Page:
Princess. Alas, poor Maccabeus, how hath he been baited!
(Love's Labour's Lost, 5.2.617, 619)
This passage practically leapt off the page at me, and Holofernes' accusation is, I think, probably one of the very most important lines in the whole play. Holofernes, a Latin-quoting schoolmaster, is playing the character of Judas Maccabeus in a sort of pageant of worthy and famous men. This pageant is meant as entertainment for the Princess and her waiting gentle-women, and as such was requested by the King and his men as part of their campaign to win the ladies. However, since that time their plans have been somewhat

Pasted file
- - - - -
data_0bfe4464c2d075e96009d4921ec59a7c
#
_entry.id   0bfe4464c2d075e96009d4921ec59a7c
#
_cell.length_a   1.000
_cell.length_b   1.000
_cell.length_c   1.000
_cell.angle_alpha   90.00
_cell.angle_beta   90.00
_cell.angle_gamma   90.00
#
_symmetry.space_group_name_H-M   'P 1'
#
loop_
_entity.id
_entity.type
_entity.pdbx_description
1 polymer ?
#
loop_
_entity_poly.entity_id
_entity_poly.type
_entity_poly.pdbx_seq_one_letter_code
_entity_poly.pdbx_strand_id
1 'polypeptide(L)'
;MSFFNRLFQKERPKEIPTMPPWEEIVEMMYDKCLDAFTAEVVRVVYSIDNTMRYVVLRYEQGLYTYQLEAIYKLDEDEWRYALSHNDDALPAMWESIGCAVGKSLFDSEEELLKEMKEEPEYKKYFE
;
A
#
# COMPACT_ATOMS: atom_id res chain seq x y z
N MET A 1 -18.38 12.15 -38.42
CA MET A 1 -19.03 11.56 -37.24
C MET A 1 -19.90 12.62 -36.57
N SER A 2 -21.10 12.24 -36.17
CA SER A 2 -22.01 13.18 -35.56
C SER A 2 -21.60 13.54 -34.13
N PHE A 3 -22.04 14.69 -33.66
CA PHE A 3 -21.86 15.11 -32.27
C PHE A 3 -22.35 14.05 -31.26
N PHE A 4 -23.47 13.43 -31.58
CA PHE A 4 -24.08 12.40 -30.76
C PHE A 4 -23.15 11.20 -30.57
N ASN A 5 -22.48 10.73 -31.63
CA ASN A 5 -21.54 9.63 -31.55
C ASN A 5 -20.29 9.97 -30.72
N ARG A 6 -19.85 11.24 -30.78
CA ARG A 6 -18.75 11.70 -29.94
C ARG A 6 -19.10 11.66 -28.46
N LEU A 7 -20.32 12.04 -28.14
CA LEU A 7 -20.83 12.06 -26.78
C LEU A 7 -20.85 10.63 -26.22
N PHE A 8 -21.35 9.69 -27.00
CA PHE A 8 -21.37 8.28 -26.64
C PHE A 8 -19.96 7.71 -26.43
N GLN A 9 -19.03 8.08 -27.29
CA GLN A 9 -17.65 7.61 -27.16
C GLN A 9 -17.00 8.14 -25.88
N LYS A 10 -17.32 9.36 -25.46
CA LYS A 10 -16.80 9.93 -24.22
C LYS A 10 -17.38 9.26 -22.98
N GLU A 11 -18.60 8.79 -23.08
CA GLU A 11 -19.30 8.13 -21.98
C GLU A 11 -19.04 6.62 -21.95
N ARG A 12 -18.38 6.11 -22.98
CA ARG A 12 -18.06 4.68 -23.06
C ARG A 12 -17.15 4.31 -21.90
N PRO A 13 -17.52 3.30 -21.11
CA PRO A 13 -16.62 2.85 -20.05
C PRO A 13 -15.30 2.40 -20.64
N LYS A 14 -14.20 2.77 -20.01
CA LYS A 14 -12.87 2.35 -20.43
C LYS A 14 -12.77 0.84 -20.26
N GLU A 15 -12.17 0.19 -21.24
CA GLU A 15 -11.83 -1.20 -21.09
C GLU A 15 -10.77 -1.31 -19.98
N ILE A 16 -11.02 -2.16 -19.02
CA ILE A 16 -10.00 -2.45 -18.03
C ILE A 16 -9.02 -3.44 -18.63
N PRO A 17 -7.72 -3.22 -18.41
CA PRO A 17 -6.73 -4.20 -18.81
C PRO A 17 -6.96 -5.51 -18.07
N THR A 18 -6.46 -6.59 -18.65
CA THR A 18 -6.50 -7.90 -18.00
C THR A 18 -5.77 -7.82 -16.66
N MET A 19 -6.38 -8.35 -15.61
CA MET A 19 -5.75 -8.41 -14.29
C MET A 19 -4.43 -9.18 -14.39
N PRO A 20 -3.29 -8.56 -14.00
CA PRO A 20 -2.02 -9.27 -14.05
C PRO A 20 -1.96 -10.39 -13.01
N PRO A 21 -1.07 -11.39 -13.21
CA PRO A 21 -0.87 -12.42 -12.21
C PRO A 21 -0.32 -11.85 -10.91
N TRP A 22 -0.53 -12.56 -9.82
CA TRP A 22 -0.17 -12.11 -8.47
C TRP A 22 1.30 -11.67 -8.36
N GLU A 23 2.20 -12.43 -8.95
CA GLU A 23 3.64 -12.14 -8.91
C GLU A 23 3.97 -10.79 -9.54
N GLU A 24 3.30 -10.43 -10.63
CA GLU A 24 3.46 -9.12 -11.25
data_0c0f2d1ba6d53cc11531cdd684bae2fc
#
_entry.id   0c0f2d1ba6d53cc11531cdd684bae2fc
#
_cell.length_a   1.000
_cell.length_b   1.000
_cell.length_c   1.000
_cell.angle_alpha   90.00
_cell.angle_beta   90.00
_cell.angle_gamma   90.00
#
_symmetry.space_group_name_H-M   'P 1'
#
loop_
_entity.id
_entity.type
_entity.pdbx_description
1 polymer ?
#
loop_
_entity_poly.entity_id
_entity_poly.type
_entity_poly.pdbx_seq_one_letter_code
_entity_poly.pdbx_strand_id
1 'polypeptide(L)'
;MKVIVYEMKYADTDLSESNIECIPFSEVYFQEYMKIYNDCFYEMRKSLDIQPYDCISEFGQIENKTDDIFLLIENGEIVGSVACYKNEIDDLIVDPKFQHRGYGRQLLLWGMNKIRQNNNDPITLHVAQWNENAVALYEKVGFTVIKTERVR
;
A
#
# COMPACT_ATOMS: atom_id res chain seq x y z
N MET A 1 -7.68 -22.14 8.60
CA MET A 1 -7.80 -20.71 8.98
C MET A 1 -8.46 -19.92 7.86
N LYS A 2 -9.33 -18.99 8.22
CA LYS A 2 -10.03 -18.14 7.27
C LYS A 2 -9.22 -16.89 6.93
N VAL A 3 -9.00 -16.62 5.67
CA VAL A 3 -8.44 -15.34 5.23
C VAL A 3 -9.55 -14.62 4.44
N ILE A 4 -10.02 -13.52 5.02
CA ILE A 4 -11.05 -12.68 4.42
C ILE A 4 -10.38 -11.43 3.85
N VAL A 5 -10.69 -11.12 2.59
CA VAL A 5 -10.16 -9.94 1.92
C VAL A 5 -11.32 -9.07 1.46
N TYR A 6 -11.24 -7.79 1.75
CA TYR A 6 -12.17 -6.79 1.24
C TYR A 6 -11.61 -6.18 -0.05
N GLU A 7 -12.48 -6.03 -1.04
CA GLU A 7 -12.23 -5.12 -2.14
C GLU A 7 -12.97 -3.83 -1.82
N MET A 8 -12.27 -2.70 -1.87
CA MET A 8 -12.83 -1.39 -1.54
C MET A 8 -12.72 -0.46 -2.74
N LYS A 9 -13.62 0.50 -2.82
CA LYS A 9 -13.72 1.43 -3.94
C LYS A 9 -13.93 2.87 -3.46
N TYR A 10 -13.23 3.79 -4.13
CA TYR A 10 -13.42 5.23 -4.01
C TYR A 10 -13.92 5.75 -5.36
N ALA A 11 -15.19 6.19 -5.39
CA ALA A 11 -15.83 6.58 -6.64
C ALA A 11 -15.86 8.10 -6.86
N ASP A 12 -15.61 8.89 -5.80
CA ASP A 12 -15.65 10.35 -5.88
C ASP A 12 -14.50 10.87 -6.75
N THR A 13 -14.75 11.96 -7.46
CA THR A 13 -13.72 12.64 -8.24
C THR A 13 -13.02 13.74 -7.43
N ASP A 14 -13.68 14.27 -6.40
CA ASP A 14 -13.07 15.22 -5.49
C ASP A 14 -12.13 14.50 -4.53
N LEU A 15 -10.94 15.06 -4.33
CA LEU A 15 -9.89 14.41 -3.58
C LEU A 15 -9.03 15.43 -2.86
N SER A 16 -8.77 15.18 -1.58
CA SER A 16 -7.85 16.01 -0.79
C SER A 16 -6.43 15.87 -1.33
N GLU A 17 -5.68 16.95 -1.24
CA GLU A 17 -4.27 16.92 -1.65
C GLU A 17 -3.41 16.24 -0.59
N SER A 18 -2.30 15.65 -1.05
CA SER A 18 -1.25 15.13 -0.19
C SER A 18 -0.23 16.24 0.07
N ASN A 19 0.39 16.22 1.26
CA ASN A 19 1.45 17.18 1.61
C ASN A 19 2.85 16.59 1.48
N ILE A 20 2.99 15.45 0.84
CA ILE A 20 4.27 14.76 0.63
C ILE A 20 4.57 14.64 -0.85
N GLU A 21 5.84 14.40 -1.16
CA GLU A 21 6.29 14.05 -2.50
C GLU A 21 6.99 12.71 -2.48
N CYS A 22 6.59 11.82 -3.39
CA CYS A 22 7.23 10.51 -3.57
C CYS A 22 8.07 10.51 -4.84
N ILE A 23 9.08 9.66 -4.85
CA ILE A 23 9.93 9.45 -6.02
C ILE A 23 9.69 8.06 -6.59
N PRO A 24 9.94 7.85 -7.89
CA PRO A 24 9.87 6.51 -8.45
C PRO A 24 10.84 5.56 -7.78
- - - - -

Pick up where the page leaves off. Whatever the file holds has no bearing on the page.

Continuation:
This ridicule seems to have brought out the worst kind of desperate defensiveness in all the men, and they respond by savagely mocking these lower-class fellows who - at their bidding! - are attempting to please them with their acting. They are MEAN. And Holofernes, who has henceforth appeared as rather a foolish fellow, pulls himself together and straight-up rebukes these guys! He tells them the truth about their behavior and leaves with his dignity, at least in my eyes, restored by his bold and clear proclamation. And he gains the Princess' compassion. Perhaps Holofernes' moment of clarity helps the women to decide on a course of action, having seen the men's behavior as what it is - ugly, selfish, not generous, not gentle, not humble.